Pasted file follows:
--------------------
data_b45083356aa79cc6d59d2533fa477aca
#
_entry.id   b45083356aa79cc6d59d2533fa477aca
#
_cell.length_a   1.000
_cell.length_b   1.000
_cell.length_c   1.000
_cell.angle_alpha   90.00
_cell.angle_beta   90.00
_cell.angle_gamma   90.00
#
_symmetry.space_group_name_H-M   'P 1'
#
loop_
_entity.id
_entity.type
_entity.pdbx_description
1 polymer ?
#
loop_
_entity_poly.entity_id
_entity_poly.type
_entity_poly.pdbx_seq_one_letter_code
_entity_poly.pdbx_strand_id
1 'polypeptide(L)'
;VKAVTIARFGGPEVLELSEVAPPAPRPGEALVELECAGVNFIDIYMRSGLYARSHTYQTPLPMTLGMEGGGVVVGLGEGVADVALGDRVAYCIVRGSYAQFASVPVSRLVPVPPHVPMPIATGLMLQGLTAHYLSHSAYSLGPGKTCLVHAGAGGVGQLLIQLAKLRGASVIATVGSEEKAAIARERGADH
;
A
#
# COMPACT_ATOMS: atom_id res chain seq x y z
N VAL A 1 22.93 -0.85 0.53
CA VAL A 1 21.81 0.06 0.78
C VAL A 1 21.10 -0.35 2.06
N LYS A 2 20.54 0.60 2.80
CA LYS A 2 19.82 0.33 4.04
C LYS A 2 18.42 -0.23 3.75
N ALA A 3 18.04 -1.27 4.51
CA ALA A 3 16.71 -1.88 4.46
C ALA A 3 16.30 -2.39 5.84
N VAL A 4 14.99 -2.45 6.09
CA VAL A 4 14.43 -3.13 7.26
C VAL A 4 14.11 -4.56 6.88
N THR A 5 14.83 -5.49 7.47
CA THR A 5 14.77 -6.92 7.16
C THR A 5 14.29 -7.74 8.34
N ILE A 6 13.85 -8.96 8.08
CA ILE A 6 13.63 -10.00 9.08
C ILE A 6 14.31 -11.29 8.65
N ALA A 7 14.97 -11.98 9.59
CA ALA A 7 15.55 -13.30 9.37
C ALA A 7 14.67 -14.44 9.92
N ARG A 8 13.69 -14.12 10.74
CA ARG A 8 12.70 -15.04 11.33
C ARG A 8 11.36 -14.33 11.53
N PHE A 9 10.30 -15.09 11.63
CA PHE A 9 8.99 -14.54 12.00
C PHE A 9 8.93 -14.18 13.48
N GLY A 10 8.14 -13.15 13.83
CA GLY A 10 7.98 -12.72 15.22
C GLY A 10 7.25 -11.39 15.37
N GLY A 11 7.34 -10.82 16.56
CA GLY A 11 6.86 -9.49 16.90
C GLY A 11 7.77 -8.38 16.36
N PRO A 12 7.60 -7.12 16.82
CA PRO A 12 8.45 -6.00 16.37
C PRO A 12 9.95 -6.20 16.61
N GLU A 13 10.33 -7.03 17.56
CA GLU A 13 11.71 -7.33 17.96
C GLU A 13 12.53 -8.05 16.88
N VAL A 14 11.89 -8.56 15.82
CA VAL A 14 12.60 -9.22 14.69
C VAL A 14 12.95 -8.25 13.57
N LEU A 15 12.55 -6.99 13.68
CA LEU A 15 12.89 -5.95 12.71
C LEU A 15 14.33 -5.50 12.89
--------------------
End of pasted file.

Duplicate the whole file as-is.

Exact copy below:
data_b45083356aa79cc6d59d2533fa477aca
#
_entry.id   b45083356aa79cc6d59d2533fa477aca
#
_cell.length_a   1.000
_cell.length_b   1.000
_cell.length_c   1.000
_cell.angle_alpha   90.00
_cell.angle_beta   90.00
_cell.angle_gamma   90.00
#
_symmetry.space_group_name_H-M   'P 1'
#
loop_
_entity.id
_entity.type
_entity.pdbx_description
1 polymer ?
#
loop_
_entity_poly.entity_id
_entity_poly.type
_entity_poly.pdbx_seq_one_letter_code
_entity_poly.pdbx_strand_id
1 'polypeptide(L)'
;VKAVTIARFGGPEVLELSEVAPPAPRPGEALVELECAGVNFIDIYMRSGLYARSHTYQTPLPMTLGMEGGGVVVGLGEGVADVALGDRVAYCIVRGSYAQFASVPVSRLVPVPPHVPMPIATGLMLQGLTAHYLSHSAYSLGPGKTCLVHAGAGGVGQLLIQLAKLRGASVIATVGSEEKAAIARERGADH
;
A
#
# COMPACT_ATOMS: atom_id res chain seq x y z
N VAL A 1 22.93 -0.85 0.53
CA VAL A 1 21.81 0.06 0.78
C VAL A 1 21.10 -0.35 2.06
N LYS A 2 20.54 0.60 2.80
CA LYS A 2 19.82 0.33 4.04
C LYS A 2 18.42 -0.23 3.75
N ALA A 3 18.04 -1.27 4.51
CA ALA A 3 16.71 -1.88 4.46
C ALA A 3 16.30 -2.39 5.84
N VAL A 4 14.99 -2.45 6.09
CA VAL A 4 14.43 -3.13 7.26
C VAL A 4 14.11 -4.56 6.88
N THR A 5 14.83 -5.49 7.47
CA THR A 5 14.77 -6.92 7.16
C THR A 5 14.29 -7.74 8.34
N ILE A 6 13.85 -8.96 8.08
CA ILE A 6 13.63 -10.00 9.08
C ILE A 6 14.31 -11.29 8.65
N ALA A 7 14.97 -11.98 9.59
CA ALA A 7 15.55 -13.30 9.37
C ALA A 7 14.67 -14.44 9.92
N ARG A 8 13.69 -14.12 10.74
CA ARG A 8 12.70 -15.04 11.33
C ARG A 8 11.36 -14.33 11.53
N PHE A 9 10.30 -15.09 11.63
CA PHE A 9 8.99 -14.54 12.00
C PHE A 9 8.93 -14.18 13.48
N GLY A 10 8.14 -13.15 13.83
CA GLY A 10 7.98 -12.72 15.22
C GLY A 10 7.25 -11.39 15.37
N GLY A 11 7.34 -10.82 16.56
CA GLY A 11 6.86 -9.49 16.90
C GLY A 11 7.77 -8.38 16.36
N PRO A 12 7.60 -7.12 16.82
CA PRO A 12 8.45 -6.00 16.37
C PRO A 12 9.95 -6.20 16.61
N GLU A 13 10.33 -7.03 17.56
CA GLU A 13 11.71 -7.33 17.96
C GLU A 13 12.53 -8.05 16.88
N VAL A 14 11.89 -8.56 15.82
CA VAL A 14 12.60 -9.22 14.69
C VAL A 14 12.95 -8.25 13.57
N LEU A 15 12.55 -6.99 13.68
CA LEU A 15 12.89 -5.95 12.71
C LEU A 15 14.33 -5.50 12.89